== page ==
Parade in Full Score

Front Cover
Courier Corporation, 1917 - Music - 114 pages
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Although his name was associated with fashionable artistic movements of early twentieth-century Paris Cubism, Surrealism, Dadaism, and Neoclassicism Erik Satie followed his own light, never belonging to any group or adopting a particular doctrine. A true nonconformist, he struck out on his own path to develop a musical structure reflecting his unique personality and eccentricities, anticipating artistic tendencies that others shaped into dogma.
Satie's 1916 ballet "Parade, " created in collaboration with three leading artists of the period, was hailed as a "Cubist manifesto." Jean Cocteau created the idea for the production; Pablo Picasso designed sets and costumes; and Leonide Massine choreographed the production and danced in the premiere performance of May 18, 1917. Stripped of subjective emotion, the work removes basic fragments of melody and simple harmonies from their conventional associations and recasts them in unexpected but logical patterns a practice similar to the Cubist painters' transformation of everyday items into novel configurations.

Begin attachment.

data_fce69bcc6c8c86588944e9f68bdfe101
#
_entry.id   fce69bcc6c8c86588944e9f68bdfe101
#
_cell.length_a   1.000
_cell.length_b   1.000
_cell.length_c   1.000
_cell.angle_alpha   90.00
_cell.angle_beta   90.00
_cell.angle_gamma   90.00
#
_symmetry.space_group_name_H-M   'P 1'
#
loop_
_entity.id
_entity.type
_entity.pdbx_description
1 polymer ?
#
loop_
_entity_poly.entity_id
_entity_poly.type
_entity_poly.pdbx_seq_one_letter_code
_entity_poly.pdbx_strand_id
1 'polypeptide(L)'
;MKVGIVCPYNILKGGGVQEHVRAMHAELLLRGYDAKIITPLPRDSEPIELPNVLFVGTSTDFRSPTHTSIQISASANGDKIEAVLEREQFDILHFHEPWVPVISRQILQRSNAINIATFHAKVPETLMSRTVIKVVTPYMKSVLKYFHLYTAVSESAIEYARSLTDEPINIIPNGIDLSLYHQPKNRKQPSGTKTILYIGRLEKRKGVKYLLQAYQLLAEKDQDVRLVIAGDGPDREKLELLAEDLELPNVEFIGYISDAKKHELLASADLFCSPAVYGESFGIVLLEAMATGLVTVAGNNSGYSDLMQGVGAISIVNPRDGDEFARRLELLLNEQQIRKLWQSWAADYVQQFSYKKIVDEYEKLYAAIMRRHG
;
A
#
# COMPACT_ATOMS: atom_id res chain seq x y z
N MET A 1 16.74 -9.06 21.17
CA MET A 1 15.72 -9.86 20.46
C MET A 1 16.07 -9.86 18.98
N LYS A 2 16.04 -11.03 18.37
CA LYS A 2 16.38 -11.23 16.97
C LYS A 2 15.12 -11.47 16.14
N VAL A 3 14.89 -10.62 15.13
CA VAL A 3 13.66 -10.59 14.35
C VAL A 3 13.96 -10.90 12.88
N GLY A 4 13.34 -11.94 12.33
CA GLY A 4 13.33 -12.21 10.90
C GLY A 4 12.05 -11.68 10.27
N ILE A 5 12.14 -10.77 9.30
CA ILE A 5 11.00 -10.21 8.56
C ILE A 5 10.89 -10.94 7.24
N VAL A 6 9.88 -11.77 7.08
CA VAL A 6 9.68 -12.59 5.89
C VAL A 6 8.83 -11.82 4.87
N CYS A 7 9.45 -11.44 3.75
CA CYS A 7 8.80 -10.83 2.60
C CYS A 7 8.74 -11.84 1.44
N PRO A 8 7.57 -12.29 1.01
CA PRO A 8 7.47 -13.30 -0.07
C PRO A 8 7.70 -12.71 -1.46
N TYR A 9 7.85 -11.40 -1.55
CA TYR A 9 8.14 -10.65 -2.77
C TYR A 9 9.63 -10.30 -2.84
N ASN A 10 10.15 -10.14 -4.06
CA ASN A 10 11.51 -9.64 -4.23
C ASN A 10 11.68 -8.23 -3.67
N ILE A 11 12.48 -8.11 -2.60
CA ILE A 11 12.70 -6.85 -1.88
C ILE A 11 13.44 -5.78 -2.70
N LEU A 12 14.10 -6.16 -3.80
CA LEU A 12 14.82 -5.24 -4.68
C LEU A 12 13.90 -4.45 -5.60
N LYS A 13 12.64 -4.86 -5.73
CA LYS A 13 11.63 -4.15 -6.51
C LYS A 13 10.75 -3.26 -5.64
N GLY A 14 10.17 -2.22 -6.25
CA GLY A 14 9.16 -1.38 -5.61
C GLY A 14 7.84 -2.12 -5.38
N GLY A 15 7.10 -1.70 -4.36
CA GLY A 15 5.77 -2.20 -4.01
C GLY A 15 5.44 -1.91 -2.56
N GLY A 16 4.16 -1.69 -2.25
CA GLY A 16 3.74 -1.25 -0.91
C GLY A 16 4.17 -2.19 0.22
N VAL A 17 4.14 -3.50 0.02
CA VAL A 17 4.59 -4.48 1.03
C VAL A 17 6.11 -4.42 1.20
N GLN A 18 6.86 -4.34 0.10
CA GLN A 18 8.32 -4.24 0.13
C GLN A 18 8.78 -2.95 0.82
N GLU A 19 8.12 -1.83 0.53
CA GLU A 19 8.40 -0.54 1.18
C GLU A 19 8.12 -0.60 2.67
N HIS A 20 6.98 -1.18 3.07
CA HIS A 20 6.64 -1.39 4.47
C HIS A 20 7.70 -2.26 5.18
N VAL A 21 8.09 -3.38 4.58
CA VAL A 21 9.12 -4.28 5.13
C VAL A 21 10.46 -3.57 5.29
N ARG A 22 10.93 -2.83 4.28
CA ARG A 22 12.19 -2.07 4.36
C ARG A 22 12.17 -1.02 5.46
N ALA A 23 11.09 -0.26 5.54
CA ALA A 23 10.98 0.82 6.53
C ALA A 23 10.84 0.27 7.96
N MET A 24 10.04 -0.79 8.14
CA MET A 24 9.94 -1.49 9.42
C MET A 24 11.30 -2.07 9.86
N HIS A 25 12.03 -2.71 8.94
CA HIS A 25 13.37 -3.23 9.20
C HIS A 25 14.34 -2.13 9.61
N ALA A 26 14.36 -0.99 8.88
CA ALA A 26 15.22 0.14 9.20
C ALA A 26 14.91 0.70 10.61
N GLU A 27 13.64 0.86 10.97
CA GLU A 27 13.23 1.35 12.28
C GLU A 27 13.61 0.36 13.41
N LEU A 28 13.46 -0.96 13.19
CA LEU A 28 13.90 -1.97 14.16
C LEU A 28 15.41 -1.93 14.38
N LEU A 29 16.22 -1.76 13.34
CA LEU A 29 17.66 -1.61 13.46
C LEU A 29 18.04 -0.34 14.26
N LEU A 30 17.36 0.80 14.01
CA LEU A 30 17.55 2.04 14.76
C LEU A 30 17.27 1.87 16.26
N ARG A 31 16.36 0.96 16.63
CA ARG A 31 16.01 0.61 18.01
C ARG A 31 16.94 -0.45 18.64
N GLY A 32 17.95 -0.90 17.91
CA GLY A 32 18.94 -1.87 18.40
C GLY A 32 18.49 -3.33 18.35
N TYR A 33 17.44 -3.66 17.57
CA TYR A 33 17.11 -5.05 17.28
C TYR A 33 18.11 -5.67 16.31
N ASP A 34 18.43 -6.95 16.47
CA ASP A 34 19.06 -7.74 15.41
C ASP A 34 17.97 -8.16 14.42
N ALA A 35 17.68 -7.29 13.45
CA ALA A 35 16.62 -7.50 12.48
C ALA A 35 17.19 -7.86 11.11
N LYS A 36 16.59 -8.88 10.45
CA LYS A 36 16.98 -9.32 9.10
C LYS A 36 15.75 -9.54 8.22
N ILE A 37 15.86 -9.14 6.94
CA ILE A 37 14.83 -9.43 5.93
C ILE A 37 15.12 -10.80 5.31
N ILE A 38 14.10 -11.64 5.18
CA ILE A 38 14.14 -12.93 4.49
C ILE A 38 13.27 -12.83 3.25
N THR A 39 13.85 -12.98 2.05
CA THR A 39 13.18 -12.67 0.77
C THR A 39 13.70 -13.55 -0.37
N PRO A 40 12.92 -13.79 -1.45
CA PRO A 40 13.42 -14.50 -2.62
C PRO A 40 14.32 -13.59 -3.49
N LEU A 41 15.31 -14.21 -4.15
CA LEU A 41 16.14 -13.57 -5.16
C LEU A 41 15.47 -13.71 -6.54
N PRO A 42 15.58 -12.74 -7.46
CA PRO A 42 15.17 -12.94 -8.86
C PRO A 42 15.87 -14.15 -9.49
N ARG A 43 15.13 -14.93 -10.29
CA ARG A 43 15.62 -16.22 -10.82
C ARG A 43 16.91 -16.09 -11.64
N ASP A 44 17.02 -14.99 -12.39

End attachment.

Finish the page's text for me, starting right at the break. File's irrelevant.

This inexpensive full score will be treasured by music lovers and all admirers of this uniquely influential twentieth-century composer."

 

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Contents

Prestidigitateur chinois Chinese conjurer
8
Petite fille américaine Young American girl
36
Ragtime du paquebot Ragtime of the passenger steamer
48
Acrobates Acrobats
68
Final
97
Suite au Prélude du rideau rouge Continuation of the Prelude
114
Copyright

About the author (1917)

At the age of 13, Erik Satie went to Paris, where he attended the Paris Conservatory. He soon, however, relinquished his formal and systematic study of music. Early in his career, he played in cabarets in Montmartre. In 1892 he began to produce short piano pieces with eccentric titles, intended to ridicule proponents of both modern and classical music. He was 40 years old when he decided to learn about the techniques of composition. Although he was dismissed as a serious musician by his contemporaries, Satie greatly influenced French musicians of a younger generation. He became well known as an innovator in the modern idiom after his death.

Bibliographic information